About Good Friday
When is Good Friday?
Good Friday is observed on the Friday before Easter. The day commemorates the crucifixion and death of Jesus Christ.
What is Good Friday?
The most important events in Christianity are the death and later resurrection of Jesus Christ, who Christians believe is the Son of God, and whose life and teachings are the foundation of Christianity.
After the last supper, Jesus was arrested in the Garden of Gethsemane, put on trial, sentenced to death. He was then tied and nailed by the wrists and feet to a large wooden cross and left to die. This is why the cross is used as a symbol of the Christian faith.
Good Friday is a day of mourning. During special Good Friday services Christians meditate on Jesus's suffering and death on the cross, and what this means for their faith.
Why is it called 'Good Friday'?
At first glance, it seems a strange name for a day that marked such a terrible event as a crucifixion, but when we look at the origin of the name it becomes clearer... or it would if there was one origin that people could agree on. As it stands, you can take your pick from the following:
- Some say it comes from the use of "Good" as an adjective applied to the day, which is an Old English synonym for "holy."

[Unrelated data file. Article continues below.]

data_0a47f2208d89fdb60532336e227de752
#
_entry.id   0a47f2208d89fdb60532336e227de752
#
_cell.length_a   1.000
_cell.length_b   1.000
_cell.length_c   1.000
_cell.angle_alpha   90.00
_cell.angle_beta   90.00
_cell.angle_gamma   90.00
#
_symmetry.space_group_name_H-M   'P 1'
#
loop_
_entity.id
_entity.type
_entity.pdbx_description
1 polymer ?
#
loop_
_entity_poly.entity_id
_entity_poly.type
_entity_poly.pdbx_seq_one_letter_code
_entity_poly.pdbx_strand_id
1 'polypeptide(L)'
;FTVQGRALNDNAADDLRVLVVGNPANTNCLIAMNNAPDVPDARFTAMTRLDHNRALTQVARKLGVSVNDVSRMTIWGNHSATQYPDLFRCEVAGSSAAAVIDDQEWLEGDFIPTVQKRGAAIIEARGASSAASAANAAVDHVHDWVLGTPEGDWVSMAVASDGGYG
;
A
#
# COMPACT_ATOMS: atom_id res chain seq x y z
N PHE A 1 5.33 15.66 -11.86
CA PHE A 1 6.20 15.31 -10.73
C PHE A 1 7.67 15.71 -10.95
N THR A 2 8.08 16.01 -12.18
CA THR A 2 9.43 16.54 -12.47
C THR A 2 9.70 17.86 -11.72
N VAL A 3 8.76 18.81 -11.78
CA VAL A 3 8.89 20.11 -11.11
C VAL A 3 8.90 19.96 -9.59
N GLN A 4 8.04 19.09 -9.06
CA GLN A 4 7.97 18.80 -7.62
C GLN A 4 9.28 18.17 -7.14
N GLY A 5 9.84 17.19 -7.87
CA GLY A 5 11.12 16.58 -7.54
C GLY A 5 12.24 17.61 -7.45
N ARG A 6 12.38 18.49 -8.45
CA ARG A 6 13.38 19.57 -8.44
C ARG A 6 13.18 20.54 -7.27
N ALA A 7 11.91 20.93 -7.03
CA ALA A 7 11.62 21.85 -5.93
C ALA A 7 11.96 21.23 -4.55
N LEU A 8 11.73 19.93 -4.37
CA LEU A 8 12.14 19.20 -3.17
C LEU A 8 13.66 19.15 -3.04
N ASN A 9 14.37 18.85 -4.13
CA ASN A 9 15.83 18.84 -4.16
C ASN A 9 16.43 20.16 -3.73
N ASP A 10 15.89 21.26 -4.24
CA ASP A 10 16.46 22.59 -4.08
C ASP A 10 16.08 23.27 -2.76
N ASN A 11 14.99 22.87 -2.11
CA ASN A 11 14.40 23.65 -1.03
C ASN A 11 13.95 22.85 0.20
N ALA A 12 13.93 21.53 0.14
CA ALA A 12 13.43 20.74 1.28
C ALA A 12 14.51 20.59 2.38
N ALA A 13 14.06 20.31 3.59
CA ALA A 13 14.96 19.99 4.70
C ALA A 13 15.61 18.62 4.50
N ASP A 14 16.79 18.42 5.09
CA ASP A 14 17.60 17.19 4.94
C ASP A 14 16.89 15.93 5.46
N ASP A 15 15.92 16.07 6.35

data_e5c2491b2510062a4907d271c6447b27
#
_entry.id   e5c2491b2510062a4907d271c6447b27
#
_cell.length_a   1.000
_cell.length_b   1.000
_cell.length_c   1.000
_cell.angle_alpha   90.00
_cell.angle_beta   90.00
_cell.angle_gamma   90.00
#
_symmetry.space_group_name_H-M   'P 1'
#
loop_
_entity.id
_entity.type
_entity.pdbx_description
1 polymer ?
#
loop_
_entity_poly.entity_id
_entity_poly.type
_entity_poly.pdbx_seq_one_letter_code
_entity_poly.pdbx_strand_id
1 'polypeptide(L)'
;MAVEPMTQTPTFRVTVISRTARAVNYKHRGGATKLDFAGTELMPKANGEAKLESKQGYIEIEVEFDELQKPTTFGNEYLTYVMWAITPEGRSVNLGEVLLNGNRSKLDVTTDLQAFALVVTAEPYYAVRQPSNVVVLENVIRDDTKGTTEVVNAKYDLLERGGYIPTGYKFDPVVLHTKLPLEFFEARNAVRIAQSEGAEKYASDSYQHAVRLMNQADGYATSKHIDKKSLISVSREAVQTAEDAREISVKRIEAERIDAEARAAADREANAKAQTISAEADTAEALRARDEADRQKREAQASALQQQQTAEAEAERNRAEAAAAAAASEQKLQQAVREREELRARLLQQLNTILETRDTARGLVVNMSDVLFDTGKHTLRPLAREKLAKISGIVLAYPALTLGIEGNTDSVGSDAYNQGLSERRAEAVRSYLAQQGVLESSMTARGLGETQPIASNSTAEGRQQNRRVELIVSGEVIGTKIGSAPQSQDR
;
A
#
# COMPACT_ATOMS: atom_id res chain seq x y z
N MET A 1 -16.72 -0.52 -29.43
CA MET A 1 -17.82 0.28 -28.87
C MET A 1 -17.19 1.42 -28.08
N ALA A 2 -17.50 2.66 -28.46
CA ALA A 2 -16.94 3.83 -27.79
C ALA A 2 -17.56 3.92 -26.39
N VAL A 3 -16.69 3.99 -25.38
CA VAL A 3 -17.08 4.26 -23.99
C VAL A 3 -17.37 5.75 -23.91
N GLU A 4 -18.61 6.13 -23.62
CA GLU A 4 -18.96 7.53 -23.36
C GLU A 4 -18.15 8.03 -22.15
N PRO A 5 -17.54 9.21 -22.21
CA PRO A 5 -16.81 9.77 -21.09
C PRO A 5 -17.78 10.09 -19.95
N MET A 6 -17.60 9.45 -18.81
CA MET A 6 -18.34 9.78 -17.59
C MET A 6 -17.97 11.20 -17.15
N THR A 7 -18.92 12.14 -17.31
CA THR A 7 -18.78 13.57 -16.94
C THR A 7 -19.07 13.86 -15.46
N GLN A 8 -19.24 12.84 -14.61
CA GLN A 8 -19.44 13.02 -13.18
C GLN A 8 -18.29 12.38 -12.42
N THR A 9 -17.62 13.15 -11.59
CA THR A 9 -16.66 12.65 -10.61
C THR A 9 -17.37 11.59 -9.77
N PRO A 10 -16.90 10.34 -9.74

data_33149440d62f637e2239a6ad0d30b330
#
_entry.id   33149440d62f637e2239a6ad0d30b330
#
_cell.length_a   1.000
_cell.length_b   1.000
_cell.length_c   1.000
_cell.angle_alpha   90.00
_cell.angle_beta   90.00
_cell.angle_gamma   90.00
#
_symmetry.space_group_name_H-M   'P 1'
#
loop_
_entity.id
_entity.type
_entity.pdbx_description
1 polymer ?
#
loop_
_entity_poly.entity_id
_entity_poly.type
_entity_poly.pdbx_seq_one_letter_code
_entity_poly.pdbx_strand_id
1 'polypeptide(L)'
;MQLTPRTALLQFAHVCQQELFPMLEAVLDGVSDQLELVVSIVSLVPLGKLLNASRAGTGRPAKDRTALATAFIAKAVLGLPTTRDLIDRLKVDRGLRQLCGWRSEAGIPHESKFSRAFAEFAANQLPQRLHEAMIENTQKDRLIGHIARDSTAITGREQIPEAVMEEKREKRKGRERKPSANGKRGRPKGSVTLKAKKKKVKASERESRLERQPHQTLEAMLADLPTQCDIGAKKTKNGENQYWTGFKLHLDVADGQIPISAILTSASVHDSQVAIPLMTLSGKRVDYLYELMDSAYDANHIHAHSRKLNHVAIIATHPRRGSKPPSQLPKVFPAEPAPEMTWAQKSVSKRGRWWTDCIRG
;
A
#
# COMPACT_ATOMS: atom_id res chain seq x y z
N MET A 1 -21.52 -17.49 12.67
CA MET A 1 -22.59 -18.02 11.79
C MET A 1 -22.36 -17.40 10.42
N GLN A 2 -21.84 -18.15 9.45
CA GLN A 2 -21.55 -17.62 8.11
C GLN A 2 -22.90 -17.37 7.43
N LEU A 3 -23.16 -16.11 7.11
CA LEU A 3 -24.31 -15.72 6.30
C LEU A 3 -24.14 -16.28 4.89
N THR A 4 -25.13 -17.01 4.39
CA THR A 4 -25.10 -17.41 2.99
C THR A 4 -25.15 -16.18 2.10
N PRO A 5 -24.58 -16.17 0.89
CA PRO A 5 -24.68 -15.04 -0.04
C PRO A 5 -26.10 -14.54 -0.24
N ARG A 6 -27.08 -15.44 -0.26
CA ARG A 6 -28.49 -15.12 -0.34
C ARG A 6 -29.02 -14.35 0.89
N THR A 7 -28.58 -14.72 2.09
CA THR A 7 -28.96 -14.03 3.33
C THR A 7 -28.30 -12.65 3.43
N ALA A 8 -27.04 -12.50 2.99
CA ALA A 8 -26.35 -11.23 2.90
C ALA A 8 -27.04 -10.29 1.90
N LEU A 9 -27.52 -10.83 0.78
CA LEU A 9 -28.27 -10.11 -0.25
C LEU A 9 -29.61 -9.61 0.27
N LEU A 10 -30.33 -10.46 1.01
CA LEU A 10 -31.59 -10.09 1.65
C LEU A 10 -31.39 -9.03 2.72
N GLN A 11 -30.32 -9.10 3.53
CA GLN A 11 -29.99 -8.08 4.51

- Others believe it stems from a corruption of the word "God," in much the same way that "Good Bye" comes from the phrase "God be with ye." So the name may be derived from 'God's Friday'.
- Undoubtedly most Christians perceive the day as "good" because the message of Easter is of Christ's victory over sin, death, and the devil. Indeed, the New Testament is also known as the Gospel, which is Greek for 'Good News'.
Also, it also worth noting that this confusion over the name is mainly confined to Western European and North American Christians. Eastern Orthodox Christians call it "Great and Holy Friday. Around the rest of the world, it's known as Holy Friday in most Latin nations, 'Great Friday' by the Slavic peoples, "Friday of Mourning" in Germany and "Long Friday" in Norway.
Good Friday Traditions
Many Church services are held in the afternoon, usually between noon to 3pm, to remember the hours when Jesus was crucified on the cross.
Some churches observe the day by re-enacting the process of the cross in the rituals of stations of the cross, which depicts the final hours of Jesus' life. Other churches may participate in Veneration of the Cross, a short ceremony in which Christians kneel before the cross and affirm their faith.
In Jerusalem, Christians follow in Jesus' footsteps and walk Via Dolorosa, the traditional path that led to the site of the crucifixion. Many who participate try to ritually bear the same weight Jesus did by carrying crosses on their backs.
Though it's not a public holiday in the Vatican or Italy, the Pope will say a mass at the Vatican before leads an annual public prayer of the Stations of the Cross at the Colosseum in Rome. A procession is then made to the Palatine Hill, accompanied by a huge cross covered in burning torches.